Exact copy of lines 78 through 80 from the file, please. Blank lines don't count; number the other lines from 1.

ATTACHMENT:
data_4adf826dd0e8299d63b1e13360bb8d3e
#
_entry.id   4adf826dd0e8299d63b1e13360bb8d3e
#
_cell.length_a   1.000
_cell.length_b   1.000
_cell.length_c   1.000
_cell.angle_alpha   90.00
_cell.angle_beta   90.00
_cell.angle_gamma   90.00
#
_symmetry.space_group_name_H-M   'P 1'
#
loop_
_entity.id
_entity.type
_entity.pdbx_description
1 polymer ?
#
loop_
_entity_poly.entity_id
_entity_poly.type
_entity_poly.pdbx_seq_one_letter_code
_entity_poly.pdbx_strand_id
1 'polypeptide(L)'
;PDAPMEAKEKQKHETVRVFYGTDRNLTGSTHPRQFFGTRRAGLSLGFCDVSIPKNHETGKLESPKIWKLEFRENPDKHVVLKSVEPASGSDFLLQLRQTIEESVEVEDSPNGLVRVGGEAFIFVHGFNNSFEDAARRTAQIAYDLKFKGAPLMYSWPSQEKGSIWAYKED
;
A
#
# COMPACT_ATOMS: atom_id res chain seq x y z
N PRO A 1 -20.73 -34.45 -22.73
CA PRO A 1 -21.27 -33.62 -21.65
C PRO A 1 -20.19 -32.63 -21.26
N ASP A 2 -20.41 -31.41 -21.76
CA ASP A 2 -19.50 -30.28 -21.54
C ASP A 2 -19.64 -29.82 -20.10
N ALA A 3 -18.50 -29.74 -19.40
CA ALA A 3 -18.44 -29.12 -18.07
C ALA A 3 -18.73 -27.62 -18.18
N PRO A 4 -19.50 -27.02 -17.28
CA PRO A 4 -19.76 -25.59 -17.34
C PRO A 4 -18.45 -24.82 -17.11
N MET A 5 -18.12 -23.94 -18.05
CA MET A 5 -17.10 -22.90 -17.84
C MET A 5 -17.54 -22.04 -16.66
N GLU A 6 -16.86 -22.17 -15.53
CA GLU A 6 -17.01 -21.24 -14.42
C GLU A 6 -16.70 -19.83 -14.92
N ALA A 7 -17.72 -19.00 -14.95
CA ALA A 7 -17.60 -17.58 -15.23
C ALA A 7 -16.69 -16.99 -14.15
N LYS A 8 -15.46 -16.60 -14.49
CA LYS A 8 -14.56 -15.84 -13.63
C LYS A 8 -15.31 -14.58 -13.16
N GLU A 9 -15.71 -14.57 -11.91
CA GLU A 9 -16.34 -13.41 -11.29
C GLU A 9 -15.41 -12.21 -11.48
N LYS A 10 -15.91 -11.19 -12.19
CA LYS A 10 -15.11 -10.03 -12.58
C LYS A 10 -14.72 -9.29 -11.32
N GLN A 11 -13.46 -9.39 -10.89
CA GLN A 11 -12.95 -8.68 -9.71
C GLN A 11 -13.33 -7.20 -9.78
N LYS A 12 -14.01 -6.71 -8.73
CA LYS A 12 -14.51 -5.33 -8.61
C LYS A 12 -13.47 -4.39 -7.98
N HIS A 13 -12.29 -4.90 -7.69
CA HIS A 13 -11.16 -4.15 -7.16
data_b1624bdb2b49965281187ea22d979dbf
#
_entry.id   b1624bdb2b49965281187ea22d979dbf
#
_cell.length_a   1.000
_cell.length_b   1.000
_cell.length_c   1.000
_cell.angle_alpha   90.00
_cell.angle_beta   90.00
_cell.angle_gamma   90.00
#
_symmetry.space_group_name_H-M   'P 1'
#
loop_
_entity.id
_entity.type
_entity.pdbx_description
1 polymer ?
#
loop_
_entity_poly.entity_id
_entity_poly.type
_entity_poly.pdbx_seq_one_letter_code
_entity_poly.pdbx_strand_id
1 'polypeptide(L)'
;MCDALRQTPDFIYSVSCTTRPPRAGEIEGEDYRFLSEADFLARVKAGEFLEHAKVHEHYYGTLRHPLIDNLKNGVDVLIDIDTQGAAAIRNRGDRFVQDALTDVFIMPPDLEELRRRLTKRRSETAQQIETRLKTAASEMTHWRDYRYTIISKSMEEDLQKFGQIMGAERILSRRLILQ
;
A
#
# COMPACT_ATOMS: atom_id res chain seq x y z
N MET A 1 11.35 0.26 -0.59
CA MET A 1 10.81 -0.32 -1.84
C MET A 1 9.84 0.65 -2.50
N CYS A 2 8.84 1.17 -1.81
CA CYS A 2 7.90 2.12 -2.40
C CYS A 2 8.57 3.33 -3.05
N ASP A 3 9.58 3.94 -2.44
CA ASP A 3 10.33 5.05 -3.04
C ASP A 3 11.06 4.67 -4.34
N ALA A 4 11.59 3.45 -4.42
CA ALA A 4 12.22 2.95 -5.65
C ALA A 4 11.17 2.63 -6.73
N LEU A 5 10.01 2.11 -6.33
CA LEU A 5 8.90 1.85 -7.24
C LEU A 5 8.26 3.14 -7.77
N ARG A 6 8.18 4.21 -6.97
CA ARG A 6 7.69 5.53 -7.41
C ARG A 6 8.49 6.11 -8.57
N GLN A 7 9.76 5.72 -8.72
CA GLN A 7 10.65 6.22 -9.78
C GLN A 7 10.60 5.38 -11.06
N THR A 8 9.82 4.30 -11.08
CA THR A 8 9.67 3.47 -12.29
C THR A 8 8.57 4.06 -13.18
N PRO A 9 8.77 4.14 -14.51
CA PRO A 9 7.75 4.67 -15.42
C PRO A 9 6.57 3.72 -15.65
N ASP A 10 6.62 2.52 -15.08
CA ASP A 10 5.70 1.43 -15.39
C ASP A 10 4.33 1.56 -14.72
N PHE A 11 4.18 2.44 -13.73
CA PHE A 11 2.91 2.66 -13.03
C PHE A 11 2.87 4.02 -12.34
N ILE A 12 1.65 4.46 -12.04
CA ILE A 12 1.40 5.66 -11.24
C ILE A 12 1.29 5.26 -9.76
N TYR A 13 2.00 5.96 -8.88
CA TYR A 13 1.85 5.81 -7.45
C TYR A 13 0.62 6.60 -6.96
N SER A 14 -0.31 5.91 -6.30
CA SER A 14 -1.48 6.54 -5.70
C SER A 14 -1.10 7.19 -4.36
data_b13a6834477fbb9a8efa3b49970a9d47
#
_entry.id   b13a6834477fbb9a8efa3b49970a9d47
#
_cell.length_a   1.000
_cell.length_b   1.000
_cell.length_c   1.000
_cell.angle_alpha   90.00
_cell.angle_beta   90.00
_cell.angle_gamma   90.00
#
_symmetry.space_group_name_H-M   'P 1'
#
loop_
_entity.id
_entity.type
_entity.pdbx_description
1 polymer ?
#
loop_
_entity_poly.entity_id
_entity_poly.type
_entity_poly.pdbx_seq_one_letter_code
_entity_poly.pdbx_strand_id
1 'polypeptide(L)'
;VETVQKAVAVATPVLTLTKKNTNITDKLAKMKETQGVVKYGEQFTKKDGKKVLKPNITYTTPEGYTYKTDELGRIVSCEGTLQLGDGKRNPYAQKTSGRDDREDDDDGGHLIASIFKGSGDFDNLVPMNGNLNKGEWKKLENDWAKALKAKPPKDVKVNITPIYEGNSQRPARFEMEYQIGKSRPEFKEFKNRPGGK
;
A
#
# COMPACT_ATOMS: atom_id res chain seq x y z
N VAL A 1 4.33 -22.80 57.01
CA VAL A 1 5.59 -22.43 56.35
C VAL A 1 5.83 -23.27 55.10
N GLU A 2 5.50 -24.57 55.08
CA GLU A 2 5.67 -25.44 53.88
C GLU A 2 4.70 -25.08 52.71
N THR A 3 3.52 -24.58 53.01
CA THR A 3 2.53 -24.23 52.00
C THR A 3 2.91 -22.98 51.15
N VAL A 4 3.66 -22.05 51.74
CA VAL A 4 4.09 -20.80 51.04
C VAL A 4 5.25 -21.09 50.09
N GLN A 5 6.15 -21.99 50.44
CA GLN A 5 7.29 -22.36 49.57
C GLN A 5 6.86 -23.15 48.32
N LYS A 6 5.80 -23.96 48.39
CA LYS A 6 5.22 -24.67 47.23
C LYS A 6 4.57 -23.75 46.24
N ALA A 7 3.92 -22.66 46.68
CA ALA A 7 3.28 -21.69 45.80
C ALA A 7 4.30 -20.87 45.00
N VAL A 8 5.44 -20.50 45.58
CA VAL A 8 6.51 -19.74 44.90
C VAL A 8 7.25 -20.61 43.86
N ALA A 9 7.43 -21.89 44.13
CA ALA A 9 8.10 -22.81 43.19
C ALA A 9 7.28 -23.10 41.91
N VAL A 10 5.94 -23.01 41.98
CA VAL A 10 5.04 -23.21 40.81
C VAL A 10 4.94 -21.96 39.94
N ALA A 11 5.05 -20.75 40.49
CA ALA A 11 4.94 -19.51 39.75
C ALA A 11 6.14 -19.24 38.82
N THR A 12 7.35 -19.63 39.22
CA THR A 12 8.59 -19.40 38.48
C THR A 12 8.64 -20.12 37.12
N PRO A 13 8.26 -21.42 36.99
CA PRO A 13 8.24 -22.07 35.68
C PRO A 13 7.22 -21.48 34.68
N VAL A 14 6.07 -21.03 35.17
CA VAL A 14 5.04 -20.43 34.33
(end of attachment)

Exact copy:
_cell.angle_gamma   90.00
#
_symmetry.space_group_name_H-M   'P 1'